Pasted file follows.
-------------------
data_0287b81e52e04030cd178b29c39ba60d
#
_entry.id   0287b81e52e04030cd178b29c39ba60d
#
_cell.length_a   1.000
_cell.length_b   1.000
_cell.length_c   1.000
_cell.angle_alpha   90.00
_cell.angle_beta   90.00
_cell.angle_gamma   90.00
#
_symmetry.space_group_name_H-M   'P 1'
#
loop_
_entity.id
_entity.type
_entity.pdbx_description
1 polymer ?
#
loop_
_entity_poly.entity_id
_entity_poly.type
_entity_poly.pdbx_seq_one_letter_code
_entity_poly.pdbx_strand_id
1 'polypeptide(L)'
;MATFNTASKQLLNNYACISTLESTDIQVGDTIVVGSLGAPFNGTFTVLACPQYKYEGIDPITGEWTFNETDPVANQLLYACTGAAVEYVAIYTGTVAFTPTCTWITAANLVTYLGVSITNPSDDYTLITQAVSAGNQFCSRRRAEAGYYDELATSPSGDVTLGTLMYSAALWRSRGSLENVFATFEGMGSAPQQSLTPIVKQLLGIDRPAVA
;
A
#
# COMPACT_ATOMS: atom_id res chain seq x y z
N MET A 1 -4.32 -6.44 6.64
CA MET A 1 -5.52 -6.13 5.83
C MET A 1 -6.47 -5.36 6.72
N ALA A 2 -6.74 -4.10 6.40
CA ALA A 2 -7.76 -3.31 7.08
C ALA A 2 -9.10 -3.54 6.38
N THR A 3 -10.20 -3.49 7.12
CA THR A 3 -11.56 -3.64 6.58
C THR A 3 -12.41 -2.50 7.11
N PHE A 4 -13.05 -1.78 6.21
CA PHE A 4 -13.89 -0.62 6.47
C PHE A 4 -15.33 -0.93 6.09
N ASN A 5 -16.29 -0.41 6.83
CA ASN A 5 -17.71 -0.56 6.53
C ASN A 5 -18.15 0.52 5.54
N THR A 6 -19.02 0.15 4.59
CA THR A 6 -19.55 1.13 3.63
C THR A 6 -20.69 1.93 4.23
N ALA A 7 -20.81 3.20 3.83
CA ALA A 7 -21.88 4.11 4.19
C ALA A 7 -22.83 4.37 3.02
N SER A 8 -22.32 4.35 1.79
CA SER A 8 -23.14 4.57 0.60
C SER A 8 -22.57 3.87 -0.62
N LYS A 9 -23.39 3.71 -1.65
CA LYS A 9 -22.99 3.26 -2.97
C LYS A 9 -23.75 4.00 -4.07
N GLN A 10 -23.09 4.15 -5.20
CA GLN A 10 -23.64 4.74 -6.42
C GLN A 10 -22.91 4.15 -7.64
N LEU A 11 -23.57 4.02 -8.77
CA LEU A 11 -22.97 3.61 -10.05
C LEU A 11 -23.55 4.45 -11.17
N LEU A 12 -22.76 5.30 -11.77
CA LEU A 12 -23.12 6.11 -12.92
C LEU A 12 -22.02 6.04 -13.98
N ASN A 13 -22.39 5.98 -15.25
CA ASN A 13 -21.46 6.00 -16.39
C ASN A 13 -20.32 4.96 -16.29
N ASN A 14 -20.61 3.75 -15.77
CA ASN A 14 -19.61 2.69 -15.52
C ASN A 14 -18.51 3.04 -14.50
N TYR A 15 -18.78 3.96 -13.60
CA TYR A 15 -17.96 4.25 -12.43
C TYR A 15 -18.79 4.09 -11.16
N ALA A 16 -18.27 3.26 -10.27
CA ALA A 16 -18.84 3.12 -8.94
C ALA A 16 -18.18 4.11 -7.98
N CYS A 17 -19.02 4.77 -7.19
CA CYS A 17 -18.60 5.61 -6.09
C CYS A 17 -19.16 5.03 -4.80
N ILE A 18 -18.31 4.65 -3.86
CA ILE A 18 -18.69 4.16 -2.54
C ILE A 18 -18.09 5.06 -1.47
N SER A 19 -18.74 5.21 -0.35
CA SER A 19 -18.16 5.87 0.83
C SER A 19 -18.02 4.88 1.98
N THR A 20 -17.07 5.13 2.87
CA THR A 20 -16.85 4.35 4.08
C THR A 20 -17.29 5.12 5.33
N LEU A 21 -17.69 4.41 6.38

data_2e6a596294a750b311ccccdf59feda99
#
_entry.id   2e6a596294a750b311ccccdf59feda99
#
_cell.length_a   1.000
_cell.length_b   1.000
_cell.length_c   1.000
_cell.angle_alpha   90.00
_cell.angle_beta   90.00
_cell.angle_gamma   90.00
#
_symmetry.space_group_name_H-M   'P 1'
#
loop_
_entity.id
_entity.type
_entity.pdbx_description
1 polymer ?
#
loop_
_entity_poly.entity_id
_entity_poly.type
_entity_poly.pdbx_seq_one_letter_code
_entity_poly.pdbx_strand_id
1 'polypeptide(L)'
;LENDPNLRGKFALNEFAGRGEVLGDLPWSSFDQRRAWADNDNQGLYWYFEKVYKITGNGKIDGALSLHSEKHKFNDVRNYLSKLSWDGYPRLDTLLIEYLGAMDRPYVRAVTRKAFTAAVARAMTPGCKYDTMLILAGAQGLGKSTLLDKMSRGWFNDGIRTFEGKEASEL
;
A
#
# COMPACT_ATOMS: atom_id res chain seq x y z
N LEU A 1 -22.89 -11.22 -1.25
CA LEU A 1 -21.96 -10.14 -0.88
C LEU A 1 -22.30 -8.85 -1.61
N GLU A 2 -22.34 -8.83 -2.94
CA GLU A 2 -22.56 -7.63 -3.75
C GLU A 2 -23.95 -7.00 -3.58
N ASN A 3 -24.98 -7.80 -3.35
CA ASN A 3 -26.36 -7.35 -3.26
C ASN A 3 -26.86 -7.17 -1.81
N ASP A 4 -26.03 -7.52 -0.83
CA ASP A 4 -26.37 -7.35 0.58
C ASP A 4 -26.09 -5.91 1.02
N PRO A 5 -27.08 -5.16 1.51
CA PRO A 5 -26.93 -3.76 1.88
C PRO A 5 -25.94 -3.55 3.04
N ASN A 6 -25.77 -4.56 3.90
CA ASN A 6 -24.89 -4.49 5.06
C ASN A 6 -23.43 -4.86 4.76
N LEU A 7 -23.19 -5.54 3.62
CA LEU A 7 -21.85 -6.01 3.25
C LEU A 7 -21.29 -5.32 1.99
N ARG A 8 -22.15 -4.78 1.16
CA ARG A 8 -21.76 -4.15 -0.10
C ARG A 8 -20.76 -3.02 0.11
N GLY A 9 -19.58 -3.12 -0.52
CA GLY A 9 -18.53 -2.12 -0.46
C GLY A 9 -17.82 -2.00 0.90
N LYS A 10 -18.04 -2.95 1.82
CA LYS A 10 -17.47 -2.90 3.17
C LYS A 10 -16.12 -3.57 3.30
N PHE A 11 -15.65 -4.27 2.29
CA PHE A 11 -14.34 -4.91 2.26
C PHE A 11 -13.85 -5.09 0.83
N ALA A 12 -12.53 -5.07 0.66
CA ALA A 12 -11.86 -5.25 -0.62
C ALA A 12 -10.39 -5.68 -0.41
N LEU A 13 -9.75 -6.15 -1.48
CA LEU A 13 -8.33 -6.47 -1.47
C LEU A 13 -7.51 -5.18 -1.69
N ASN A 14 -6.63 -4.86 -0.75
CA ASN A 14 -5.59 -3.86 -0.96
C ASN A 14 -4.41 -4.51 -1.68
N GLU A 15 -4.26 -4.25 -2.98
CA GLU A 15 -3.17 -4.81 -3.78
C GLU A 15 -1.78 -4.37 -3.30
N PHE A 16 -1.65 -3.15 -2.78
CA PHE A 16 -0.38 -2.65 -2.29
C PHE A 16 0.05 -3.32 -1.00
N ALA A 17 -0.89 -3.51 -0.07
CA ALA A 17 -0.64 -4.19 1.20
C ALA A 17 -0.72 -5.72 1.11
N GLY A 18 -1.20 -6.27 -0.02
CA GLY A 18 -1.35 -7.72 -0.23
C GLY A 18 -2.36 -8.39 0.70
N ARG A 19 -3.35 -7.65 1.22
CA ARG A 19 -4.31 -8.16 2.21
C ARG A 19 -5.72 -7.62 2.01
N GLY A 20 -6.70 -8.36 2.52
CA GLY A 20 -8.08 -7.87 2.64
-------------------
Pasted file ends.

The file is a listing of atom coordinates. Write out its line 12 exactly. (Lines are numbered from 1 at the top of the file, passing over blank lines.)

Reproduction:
_symmetry.space_group_name_H-M   'P 1'